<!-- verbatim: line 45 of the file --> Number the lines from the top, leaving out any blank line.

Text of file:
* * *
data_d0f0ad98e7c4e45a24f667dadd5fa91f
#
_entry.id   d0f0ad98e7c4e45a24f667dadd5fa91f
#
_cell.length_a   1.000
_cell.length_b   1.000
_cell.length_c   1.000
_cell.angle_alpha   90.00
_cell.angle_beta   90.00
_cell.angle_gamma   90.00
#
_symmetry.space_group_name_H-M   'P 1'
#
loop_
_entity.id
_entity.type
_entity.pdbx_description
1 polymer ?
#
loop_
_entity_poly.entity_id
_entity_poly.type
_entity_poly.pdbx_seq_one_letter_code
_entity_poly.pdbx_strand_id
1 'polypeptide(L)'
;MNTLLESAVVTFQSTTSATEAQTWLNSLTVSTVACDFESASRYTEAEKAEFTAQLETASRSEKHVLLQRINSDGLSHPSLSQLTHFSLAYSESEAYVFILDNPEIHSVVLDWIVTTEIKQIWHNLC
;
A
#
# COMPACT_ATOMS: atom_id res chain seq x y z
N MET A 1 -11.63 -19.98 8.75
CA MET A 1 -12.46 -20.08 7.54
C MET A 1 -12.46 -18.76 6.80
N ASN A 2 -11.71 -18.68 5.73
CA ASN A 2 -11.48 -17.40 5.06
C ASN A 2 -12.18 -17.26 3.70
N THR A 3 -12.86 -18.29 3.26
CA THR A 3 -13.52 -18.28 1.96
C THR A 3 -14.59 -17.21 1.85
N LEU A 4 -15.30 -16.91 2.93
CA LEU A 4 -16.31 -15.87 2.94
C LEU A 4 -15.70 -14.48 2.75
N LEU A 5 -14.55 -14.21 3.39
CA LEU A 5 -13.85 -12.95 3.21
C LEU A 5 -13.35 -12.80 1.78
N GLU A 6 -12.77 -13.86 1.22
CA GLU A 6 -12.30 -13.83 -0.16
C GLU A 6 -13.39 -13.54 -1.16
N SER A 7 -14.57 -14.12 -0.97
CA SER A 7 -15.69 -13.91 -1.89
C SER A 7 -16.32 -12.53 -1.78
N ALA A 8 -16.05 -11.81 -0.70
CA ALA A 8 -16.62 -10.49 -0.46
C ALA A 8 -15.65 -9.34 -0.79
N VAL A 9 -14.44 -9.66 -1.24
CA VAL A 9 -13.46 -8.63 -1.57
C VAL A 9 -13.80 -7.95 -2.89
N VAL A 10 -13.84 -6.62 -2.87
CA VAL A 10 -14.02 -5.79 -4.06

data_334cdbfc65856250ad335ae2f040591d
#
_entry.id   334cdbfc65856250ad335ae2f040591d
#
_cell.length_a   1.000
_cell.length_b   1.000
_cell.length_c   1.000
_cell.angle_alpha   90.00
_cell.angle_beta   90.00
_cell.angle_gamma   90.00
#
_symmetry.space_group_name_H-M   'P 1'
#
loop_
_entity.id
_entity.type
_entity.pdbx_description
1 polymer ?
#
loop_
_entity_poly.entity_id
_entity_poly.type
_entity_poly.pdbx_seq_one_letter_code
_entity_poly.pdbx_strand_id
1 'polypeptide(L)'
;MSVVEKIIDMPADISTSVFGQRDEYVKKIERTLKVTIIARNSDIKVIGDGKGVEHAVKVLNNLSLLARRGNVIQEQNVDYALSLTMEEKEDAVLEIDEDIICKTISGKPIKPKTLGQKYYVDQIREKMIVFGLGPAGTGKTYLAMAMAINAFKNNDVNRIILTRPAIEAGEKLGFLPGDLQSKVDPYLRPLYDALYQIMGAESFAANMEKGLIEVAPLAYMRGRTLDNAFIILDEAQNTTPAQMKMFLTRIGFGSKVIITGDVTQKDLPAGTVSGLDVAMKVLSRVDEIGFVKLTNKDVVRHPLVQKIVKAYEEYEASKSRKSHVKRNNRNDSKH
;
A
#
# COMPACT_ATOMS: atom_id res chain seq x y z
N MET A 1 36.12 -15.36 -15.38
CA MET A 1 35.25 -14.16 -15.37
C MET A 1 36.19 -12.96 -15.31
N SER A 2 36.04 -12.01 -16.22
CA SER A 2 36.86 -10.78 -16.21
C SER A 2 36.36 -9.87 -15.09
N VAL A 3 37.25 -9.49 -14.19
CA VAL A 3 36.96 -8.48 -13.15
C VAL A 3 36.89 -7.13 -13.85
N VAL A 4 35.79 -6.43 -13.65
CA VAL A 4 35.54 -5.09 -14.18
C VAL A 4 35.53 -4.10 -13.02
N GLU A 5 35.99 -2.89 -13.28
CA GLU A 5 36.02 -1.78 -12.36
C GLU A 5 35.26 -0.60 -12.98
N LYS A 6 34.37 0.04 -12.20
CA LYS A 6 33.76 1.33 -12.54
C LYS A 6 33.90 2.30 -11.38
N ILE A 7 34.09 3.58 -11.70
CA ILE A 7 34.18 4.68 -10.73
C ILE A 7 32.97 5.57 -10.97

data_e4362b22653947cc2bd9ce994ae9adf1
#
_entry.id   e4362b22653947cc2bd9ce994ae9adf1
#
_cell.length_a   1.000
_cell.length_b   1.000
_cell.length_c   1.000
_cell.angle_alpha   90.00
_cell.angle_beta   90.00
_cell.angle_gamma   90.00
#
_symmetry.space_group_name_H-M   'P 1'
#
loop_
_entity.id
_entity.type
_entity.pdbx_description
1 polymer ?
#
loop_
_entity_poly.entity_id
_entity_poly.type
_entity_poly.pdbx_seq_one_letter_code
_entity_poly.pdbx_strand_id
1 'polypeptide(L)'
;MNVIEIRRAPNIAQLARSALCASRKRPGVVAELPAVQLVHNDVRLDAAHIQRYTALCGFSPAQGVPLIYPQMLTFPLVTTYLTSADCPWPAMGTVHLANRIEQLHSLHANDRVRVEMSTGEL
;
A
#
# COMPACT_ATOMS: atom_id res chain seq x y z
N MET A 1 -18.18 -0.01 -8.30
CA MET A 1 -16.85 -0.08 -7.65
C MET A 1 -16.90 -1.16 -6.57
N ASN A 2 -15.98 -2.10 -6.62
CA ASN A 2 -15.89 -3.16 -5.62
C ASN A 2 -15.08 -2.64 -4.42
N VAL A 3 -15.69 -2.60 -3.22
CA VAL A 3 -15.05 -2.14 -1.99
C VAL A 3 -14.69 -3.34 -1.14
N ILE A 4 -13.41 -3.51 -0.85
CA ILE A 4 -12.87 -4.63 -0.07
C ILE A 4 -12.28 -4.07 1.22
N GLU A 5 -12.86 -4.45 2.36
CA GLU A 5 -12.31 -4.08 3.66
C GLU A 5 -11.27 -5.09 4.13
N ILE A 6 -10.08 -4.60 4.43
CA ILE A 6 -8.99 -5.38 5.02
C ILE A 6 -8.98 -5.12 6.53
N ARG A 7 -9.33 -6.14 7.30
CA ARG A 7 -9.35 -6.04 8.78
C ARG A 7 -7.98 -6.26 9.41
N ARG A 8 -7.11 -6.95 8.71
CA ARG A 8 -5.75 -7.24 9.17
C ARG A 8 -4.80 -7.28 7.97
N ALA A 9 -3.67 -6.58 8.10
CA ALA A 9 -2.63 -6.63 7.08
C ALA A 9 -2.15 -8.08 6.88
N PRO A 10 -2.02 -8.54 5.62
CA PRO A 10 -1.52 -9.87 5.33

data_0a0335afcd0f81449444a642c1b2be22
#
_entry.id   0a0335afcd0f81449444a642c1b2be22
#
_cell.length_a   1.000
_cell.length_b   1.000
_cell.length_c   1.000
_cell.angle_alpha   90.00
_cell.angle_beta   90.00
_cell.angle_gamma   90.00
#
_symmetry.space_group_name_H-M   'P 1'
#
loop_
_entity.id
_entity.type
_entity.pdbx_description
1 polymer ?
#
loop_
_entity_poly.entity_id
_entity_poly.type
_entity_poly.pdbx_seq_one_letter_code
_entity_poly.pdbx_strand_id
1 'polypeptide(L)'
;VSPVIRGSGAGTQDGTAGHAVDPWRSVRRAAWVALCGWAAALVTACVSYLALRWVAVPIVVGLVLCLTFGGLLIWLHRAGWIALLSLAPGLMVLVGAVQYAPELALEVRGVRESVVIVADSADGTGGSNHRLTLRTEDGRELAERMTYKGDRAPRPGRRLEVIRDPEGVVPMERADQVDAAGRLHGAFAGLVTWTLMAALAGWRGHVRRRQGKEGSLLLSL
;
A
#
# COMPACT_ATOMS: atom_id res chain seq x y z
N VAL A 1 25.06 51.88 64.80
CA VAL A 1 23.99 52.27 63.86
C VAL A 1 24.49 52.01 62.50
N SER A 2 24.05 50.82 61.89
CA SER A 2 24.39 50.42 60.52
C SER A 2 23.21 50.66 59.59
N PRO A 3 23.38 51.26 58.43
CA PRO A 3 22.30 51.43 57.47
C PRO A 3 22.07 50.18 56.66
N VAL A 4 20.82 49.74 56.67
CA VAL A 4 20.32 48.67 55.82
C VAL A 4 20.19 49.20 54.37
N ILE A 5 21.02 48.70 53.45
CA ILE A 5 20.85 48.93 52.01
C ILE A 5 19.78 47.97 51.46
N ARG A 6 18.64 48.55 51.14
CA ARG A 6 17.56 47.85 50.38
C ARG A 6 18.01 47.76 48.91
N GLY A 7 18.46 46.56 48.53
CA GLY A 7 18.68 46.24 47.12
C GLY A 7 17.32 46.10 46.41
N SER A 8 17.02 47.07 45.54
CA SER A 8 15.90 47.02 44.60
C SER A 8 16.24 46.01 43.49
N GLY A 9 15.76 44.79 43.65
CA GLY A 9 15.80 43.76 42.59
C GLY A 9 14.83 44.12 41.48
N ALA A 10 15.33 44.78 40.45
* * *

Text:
C LEU A 5 -13.35 -12.80 1.78